Wednesday, August 22, 2012

Question of the Week

I saw this “Question of the Week” **posted on line:
1.     Question of the week: if you could ask your child’s school principal or district superintendent to do 3 things that would improve the life of your child (or others) with LD, what would they be?
And I just had to answer:
#1  Please cut down on the amount of crap you hang on the walls, ceiling, doors and windows of the class room.  This is a really simple absolutely no cost change.  I feel assaulted by all of the stimuli - I have no idea how kids with sensory problems cope.   Research has shown that a lot of children with LD have issues with this, especially kids with ADHD so its not like I’m asking you to do it just for my kid’s sake.
#2  Stop trying to tell parents "We just don't do that here." whenever we ask for an accomodation our child needs for their disability.  You know it’s a budget issue, I know it’s a budget issue, and we both know that regardless of the money problem  if its required by IDEA, Title 5, or ADA you are going to have to do it eventually anyway so stop wasting my time with 40 million meetings when we all know the outcome.  If you let us spend that energy lobbying to get you more funds you'd be better off in the long run and so would the kids.
#3  contrary to popular opinion women do not lose all brain function when they became a mom.  I have a freaken Master’s degree IN EDUCATION - stop telling me how you guys are the experts and I just have to rely on your judgment and LISTEN to me.  I am the expert in my child’s particular pattern of learning challenges.  When you produce someone with a degree and experience in teaching post institutionalized, internationally adopted children with FASD and sensory integration issues then you can tell me you have the expert.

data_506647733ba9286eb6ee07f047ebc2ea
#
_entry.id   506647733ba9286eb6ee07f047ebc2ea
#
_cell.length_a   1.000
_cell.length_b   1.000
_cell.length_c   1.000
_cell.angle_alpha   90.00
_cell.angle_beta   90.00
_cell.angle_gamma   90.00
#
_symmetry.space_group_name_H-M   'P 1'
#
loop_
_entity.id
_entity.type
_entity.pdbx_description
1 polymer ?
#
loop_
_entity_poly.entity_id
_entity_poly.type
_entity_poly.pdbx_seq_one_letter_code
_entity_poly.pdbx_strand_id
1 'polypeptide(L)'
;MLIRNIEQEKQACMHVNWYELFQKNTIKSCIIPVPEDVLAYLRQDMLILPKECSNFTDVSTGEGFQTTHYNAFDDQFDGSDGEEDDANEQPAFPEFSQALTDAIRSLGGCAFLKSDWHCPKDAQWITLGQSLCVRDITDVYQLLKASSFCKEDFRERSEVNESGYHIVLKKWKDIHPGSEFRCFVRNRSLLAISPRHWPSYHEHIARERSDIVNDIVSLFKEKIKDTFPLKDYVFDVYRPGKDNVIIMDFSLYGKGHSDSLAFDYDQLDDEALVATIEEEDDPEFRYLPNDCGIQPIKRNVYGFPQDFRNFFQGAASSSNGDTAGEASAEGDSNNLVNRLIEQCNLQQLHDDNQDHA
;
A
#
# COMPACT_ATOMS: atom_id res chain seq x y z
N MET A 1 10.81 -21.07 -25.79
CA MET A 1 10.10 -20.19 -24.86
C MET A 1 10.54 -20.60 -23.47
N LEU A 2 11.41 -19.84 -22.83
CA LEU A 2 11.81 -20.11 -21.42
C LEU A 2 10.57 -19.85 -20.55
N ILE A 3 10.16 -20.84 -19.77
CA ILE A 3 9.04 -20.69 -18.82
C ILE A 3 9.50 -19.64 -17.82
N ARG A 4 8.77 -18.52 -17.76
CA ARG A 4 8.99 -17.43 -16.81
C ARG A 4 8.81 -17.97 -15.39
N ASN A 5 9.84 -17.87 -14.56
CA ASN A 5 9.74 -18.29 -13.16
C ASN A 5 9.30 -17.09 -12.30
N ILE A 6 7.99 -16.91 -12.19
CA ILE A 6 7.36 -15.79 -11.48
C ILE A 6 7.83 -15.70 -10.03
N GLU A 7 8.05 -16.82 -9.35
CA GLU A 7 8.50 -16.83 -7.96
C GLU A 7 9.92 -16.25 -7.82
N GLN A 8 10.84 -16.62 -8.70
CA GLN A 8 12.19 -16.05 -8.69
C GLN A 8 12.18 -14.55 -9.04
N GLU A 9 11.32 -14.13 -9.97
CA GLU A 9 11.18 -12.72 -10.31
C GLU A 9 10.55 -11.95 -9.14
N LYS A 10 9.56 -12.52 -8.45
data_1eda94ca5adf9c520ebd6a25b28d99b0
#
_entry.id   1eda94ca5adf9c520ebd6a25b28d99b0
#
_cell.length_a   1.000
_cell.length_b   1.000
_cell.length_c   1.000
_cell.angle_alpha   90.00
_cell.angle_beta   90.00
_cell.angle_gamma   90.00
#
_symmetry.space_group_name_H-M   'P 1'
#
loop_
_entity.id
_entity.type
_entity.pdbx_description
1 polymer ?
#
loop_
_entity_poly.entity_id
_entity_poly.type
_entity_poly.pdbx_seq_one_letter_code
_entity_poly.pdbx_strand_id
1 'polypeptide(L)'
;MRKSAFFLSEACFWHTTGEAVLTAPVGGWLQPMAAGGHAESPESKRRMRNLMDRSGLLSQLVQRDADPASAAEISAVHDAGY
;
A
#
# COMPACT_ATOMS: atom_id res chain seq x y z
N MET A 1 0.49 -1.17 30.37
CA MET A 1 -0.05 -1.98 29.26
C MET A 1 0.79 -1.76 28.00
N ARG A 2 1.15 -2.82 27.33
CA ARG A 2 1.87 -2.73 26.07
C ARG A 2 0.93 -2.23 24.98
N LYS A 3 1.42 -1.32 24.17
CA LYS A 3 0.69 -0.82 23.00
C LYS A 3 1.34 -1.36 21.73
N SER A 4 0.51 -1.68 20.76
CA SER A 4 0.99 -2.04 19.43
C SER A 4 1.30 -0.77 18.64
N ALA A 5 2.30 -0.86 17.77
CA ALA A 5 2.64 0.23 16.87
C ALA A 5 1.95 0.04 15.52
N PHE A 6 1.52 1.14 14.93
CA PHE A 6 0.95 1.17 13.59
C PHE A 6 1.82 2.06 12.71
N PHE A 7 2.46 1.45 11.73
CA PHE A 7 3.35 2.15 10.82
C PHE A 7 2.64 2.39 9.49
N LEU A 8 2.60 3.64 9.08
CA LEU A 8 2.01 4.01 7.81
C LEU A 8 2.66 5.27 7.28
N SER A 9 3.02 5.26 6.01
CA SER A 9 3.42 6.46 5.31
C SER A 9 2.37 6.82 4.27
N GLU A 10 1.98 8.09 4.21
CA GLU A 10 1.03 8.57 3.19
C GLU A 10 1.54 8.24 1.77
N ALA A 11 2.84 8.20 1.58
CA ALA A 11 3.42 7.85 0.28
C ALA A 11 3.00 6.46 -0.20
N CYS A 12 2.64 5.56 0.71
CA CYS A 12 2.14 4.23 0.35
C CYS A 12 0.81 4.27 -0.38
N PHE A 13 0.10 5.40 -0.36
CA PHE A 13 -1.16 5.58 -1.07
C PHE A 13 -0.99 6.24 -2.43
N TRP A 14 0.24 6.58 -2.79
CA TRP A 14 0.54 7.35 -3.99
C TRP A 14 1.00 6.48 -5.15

In fact, stop doing this to all parents regardless of their education level or age or gender - they live with the child 24/7.  They are the expert in their child.

What would your suggestions be?

** this question of the week was originally posted by Adrienne Ehlert Bashista co-editor of Easy to Love but Hard to Raise.  You can find her on facebook at!/easytolovekids and on line at or

I follow all three.  The help, ideas and support there are fantastic.

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